Saera Jane: Thanks so much for joining Unchained Jane for our monthly Spotlight Jane on women-led, inspirational (and, yes, badass) businesses on our radar! We really do strive to impress upon all the amazing women we know that staying educated about topics that impact them – like politics – is truly important to their well-being. We are really excited to have you both and to help spread the word about what you’re doing.

I have to be honest, ladies. We had a bit of a “fangirl moment” when you agreed to the interview. We at UJ are huge fans of your podcast, PantSuit Politics. It’s our go-to podcast for a break in the cantankerous noise we often get from cable news commentators. Tell us about who Sarah Stewart Holland and Beth Silvers are, where you’re from, and about the purpose of Pantsuit Politics podcast.

Sarah Stewart Holland: Mother of three boys living in Paducah, Kentucky. [I] went to law school in D.C. and worked in politics, including Hill’s LAST presidential run. In 2009, I convinced my husband to move to my small hometown in Kentucky and raise a family. Once I moved home, I became a blogger and social media coach. (See: blugrassredhead.com) Hmmm… let’s see... I like bourbon, knitting, reading, and British TV. I’m basically a 70 year-old woman.

Beth Silvers: Wow, thanks! I mean, we’re just regular people. I grew up on a dairy farm in western Kentucky. Sarah and I met at Transylvania University in Lexington. From there, we both went on to law school. I stayed in Lexington at the University of Kentucky and then moved with my genius (!) husband, Chad, to northern Kentucky to take a job with a Cincinnati law firm. I practiced for a little more than five years doing corporate restructuring work, then moved into the business side/firm management. That’s my day job now. I have two awesome daughters -- Jane (5) and Ellen (7 months). I cook and write and watch bad reality shows and, obviously, consume ridiculous amounts of news.


SJ: The UJ team discusses politics behind the scenes on the daily. We eat political news for breakfast and go back for seconds and thirds. In one episode of the podcast you joked that you would like to see folks engage in political discussions ALL of the time – do you feel as if there is a lack of consistent, meaningful engagement by the general public?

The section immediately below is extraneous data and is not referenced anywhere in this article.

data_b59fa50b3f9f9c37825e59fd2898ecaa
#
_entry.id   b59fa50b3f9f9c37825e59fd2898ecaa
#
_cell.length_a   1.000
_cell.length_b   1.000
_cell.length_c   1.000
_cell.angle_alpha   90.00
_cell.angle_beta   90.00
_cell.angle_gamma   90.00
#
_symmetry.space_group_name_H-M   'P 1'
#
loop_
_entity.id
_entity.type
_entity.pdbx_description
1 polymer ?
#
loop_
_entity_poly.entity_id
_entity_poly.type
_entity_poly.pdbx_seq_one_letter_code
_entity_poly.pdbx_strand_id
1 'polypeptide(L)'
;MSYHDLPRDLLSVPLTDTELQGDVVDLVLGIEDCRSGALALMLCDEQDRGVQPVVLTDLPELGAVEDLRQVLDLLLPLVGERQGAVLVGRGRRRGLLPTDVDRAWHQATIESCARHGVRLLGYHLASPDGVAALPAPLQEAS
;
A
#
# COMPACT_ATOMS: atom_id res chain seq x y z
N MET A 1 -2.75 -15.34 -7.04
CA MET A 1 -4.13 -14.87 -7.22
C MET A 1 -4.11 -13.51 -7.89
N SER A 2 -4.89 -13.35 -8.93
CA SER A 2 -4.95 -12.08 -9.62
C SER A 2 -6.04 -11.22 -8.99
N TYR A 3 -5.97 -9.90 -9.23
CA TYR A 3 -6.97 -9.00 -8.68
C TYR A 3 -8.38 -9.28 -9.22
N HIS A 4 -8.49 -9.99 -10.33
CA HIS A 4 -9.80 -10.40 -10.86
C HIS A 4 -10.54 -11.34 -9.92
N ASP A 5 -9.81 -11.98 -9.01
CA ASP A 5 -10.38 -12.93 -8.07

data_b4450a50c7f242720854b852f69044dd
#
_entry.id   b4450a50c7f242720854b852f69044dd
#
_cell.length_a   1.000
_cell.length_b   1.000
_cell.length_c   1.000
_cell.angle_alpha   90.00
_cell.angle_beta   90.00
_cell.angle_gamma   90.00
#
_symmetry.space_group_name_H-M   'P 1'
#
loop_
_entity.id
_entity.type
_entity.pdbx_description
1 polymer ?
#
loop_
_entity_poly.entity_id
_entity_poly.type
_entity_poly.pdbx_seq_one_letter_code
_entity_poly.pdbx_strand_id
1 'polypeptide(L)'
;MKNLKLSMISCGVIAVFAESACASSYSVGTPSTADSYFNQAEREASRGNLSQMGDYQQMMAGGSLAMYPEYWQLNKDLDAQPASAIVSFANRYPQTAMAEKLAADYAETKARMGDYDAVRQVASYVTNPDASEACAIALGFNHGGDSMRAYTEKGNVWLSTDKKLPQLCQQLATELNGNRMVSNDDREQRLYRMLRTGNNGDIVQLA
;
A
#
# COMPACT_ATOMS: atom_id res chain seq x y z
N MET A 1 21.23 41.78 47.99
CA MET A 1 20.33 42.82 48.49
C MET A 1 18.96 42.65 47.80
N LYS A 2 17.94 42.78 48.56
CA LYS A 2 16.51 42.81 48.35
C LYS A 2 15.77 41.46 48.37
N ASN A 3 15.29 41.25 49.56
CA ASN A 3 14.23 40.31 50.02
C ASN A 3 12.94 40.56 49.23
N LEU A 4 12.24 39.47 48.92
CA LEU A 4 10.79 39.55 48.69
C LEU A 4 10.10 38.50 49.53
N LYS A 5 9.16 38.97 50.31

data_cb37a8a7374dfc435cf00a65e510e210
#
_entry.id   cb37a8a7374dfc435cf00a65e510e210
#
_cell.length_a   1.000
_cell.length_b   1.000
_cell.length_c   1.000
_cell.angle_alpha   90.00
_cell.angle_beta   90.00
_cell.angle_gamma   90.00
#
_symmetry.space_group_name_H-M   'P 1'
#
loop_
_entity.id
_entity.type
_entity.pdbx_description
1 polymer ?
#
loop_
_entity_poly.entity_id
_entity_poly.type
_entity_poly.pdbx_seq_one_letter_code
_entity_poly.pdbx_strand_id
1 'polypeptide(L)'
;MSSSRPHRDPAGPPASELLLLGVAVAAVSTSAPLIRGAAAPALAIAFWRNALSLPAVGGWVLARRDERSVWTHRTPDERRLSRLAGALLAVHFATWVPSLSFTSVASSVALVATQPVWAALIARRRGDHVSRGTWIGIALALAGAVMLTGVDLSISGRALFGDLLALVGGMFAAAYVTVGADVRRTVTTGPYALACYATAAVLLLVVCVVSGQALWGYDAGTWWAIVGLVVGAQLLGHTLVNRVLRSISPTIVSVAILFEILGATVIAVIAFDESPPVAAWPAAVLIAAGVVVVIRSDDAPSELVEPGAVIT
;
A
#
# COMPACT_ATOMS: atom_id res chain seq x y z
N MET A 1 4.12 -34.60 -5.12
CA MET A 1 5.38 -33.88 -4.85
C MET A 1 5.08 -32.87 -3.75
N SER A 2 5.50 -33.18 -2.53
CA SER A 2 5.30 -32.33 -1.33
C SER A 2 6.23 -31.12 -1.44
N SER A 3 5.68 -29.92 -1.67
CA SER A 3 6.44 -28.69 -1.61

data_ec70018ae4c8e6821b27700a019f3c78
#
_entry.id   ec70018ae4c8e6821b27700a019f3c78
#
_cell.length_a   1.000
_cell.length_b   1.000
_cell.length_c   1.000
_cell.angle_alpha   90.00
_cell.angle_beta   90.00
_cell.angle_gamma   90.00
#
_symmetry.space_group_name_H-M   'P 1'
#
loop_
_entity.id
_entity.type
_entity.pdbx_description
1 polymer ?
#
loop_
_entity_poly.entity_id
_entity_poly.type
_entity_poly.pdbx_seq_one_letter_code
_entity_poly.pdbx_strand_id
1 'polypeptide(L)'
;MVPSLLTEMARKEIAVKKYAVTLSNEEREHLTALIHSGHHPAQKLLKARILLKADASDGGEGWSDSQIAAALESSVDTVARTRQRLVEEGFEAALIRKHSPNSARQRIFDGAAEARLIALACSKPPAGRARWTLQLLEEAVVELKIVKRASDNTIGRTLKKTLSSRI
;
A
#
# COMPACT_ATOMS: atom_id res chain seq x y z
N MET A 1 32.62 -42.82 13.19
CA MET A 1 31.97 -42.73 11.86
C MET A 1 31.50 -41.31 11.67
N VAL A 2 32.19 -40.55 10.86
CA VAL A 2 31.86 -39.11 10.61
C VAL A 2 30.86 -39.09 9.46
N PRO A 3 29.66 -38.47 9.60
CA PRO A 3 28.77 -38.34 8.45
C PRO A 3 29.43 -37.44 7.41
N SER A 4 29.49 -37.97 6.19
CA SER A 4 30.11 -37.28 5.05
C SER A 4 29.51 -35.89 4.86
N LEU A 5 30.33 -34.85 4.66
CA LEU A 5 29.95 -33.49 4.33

SSH: Mainly, I feel like people are terrified to discuss politics in real life because they’re afraid of offending someone else. OR they go online and say whatever the hell they want without fear of offending. We have got to find a happy medium!

BS: YES. Emphasis on meaningful. I grew up hearing that you don’t talk politics and religion in polite conversation. I think social media has changed that. Now we occasionally “talk” politics and religion -- meaning we mock viewpoints that don’t match our own. I hear from people that I’m the first reasonable Republican they’ve been exposed to. YIKES. That’s because we aren’t actually talking. We’re just out there taking cheap shots.


SJ: On your podcast, you both seem to hold the position that everything about ascribing intentions in political discussions sucks – that, basically, when people try to impose or assume what another person’s motivations are, it ends up being counterproductive. Give us a little background on that.

SSH: As a liberal living in a red state, I hear a lot about what “liberals” want and how they’re out to destroy America, and I just want to say, "Hey, you know me! I don’t want to destroy America." There just seems to be a lot of turning real people into two-dimensional characters, which serves no one.

BS: I think it sucks that we constantly ascribe nefarious motivations to others. Like, “I disagree with the Iran agreement so I assume that President Obama wants the world to end in nuclear warfare.” Come on. Either evaluate a position on its face, or start from the premise that people are generally good. So, I can disagree with the content of the Iran agreement but believe the people who negotiated it acted out of a genuine desire to do something good for America. Basically, stick to the substance, y’all.